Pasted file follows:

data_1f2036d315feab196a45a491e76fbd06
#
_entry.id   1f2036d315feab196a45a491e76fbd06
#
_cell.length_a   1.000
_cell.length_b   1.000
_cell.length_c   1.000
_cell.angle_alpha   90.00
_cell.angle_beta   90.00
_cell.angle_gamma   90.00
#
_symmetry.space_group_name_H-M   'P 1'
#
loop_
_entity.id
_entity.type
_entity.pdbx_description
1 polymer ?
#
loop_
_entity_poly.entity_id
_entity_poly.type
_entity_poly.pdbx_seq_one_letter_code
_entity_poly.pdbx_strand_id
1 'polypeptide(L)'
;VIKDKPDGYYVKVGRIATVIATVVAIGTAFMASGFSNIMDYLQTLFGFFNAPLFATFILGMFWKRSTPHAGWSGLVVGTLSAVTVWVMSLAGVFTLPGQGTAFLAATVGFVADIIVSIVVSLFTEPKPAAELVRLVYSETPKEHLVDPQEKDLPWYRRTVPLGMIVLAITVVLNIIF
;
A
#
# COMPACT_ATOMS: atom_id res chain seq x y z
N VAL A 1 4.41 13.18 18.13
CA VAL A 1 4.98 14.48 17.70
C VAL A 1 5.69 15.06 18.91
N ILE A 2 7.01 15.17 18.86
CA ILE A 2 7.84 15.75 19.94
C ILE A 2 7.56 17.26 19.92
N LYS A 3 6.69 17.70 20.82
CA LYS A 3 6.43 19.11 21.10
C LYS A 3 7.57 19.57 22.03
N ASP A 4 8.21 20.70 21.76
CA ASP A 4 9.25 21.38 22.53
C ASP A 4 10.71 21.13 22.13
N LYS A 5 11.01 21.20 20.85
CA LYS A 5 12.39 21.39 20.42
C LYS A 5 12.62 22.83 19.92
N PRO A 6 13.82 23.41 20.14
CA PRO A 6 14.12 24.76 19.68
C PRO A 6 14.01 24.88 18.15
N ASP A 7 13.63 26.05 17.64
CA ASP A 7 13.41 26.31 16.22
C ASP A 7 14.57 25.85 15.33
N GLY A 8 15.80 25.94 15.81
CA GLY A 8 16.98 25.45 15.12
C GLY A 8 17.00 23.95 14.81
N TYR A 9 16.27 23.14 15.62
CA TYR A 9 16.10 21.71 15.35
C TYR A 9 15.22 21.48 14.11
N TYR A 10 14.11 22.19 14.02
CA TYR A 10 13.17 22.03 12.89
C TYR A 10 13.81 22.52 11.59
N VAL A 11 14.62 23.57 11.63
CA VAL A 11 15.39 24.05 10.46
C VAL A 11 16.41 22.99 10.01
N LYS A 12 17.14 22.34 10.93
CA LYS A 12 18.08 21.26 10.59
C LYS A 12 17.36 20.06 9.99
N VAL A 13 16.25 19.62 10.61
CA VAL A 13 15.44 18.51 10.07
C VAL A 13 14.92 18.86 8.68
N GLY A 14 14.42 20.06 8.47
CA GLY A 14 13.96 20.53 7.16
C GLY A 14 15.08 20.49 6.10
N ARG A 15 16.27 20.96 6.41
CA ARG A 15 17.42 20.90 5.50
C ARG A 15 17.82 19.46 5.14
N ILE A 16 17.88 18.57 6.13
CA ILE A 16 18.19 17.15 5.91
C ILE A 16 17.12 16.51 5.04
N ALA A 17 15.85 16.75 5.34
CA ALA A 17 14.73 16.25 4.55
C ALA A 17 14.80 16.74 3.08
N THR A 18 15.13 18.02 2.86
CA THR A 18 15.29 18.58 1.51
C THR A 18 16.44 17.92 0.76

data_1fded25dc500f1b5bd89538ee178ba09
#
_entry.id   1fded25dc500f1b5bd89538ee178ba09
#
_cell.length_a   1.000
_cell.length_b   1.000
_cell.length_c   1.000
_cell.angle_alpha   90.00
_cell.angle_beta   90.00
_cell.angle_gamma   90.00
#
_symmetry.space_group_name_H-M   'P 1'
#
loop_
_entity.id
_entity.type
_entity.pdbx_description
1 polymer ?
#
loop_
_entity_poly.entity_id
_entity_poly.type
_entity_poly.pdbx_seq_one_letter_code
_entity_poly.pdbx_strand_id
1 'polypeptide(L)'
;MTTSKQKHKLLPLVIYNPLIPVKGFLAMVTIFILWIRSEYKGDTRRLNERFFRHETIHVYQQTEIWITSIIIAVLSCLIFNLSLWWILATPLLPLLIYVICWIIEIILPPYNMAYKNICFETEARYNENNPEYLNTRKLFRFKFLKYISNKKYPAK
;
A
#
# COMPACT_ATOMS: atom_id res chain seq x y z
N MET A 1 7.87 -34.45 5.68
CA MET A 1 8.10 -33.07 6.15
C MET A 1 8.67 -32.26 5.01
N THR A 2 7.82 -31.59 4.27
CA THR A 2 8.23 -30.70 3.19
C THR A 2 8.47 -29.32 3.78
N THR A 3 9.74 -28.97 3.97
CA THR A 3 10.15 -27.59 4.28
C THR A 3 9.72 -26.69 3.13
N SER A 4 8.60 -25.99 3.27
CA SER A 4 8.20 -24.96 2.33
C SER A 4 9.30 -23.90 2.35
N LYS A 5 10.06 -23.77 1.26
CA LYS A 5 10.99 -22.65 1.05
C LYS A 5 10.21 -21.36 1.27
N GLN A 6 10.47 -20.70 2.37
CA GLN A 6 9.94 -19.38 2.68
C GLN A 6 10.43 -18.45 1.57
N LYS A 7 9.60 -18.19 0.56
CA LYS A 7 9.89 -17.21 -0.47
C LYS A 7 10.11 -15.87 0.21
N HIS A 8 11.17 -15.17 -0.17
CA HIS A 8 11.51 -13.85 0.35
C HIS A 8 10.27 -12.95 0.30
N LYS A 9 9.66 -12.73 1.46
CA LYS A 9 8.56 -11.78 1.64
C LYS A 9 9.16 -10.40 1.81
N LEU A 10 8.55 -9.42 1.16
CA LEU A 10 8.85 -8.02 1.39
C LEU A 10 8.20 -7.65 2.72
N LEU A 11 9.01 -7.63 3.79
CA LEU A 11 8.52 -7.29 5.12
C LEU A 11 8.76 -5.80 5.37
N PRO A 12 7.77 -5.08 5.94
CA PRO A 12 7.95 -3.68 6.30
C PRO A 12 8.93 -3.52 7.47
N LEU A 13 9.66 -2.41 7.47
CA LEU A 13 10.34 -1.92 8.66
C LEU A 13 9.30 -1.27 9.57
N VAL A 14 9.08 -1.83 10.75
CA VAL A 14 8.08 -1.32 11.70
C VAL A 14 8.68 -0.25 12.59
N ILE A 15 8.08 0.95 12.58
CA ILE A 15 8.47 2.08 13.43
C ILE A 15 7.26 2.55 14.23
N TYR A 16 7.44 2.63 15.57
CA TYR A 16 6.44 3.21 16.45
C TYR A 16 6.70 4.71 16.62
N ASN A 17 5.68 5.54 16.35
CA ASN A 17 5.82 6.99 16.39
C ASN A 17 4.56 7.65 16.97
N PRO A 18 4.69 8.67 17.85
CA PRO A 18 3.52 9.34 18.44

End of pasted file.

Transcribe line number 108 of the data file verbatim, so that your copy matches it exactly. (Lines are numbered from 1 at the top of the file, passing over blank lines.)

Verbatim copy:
_entity_poly.pdbx_strand_id